READING THE EARLY CHURCH FATHERS: FROM THE DIDACHE TO NICAEA. By James L. Papandrea. Mahwah, NJ: Paulist, 2012. Pp. viii + 344. $24.95.
This volume aims to offer a comprehensive overview of the development of Christian theology from the subapostolic era to the time of the Arian controversy. Foregoing a detailed discussion of the era of the great councils, Papandrea focuses on the second and third centuries, a time when doctrinal and institutional fluidity within the Christian community resulted in a plurality of theological and disciplinary positions reflecting local sociocultural conditions. P. outlines the contribution of the early great apologists--such as Justin Martyr and Clement of Alexandria--as well as the theological vision of the first generation of systematic thinkers--such as Irenaeus and Origen--and concludes with a brief look at the great speculative syntheses of Athanasius of Alexandria and the Cappadocian Fathers that laid the foundations of a unified consensus about christological and trinitarian questions. While Jaroslav Pelikan's masterful Christianity and Classical Culture (1993) mapped a web of correspondences between the Christian philosophy of the Cappadocians and the Neoplatonic philosophy of late antiquity, P. chooses to explore the development of theological doctrine against the background of the upheavals characterizing the last centuries of the Roman Empire, underscoring the crucial impact of different socioeconomic and military crises on a variety of crucial moments in the shaping of the Christian tradition.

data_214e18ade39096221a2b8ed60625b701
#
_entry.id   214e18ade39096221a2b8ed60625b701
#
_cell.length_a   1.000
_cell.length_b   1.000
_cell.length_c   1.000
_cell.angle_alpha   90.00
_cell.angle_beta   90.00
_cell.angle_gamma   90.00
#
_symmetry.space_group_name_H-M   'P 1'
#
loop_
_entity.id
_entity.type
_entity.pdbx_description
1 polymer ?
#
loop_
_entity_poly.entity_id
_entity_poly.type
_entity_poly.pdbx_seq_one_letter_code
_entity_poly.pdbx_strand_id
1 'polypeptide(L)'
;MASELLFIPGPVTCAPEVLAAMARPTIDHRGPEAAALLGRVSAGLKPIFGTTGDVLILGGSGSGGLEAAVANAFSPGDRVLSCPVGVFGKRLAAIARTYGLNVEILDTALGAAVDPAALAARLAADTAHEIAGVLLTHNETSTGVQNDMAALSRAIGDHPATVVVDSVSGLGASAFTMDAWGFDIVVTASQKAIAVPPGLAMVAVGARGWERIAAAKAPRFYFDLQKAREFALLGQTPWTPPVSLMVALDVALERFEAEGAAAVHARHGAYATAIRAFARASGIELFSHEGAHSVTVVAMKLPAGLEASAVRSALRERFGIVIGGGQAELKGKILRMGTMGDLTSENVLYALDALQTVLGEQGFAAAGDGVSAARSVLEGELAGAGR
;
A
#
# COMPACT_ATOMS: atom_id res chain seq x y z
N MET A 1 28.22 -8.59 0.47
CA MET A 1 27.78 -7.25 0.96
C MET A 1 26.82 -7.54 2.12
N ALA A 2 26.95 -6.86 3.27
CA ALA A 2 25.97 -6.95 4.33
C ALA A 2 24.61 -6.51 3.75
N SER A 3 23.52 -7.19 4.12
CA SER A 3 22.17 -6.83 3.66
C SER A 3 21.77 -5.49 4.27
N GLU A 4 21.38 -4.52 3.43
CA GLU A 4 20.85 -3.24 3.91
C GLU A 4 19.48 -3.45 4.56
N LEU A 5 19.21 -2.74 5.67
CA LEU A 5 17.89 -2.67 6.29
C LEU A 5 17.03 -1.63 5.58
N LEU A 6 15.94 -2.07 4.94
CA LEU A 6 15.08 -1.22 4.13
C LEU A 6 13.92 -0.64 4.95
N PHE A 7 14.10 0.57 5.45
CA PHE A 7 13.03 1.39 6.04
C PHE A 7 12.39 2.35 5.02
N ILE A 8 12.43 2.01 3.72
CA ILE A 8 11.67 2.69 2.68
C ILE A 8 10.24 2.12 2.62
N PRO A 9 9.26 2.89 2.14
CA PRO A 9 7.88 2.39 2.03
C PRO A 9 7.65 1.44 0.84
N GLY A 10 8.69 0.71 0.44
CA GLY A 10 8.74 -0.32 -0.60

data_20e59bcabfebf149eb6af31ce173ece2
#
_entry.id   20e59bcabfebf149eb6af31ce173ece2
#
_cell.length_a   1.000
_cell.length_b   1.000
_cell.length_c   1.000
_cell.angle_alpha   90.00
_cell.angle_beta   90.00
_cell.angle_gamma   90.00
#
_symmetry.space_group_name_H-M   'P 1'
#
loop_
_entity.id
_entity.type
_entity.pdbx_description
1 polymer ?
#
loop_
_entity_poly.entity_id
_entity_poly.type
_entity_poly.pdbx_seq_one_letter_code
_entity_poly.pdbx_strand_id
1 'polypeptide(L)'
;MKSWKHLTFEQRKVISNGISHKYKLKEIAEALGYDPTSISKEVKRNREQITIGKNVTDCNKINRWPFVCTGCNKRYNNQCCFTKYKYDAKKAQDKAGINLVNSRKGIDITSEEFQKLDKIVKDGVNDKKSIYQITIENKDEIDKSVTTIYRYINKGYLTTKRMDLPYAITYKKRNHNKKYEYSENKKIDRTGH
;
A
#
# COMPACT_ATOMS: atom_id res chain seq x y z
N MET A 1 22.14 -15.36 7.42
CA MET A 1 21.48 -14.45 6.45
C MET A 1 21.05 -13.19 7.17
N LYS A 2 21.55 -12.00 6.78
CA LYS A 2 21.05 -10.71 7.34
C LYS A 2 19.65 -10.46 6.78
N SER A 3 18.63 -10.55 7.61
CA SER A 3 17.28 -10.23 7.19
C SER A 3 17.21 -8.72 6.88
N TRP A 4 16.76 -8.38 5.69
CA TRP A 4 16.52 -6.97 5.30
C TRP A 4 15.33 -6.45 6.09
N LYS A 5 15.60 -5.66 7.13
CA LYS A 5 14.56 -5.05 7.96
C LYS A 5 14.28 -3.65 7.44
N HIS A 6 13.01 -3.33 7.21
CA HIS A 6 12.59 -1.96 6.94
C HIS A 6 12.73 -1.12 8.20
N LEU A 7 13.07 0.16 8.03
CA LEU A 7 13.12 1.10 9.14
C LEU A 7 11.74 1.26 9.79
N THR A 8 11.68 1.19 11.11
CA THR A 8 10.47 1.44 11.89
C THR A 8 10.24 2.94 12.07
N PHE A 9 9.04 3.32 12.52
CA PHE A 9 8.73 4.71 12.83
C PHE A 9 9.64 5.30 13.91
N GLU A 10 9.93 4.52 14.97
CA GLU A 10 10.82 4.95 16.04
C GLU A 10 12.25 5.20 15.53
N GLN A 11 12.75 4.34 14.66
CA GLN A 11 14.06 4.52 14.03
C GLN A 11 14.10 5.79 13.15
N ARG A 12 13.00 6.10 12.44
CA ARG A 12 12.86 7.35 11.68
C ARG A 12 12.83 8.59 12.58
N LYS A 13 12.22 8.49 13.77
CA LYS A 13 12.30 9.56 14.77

P.'s survey of the earliest period of Christian literature, including the Apostolic Fathers as well as the apologists, covers territory familiar to all historians of Christian literature, but it offers a clear and concise precis of some of the foundational authors and works of the time, such as Clement of Rome, Ignatius of Antioch, and Melito of Sardis. His discussion of major figures from the subapostolic era is equally clear and accessible, even if depth of treatment is somewhat sacrificed to brevity: Origen is presented in four pages, with only a few paragraphs about De principiis, and even the survey of Tertullian's life and work, which is the most detailed in the whole volume, is limited to eight. The presentation of individual authors is always fair and balanced, but it is not always immediately evident why a certain figure or text is given prominence over another: Athanasius of Alexandria is mentioned repeatedly throughout the text, but his contribution to the development of Nicene orthodoxy is covered in little more than a page (190-91), while the discussion of the Apostolic Tradition and the Didascalia Apostolorum occupies more than four pages (191-96). …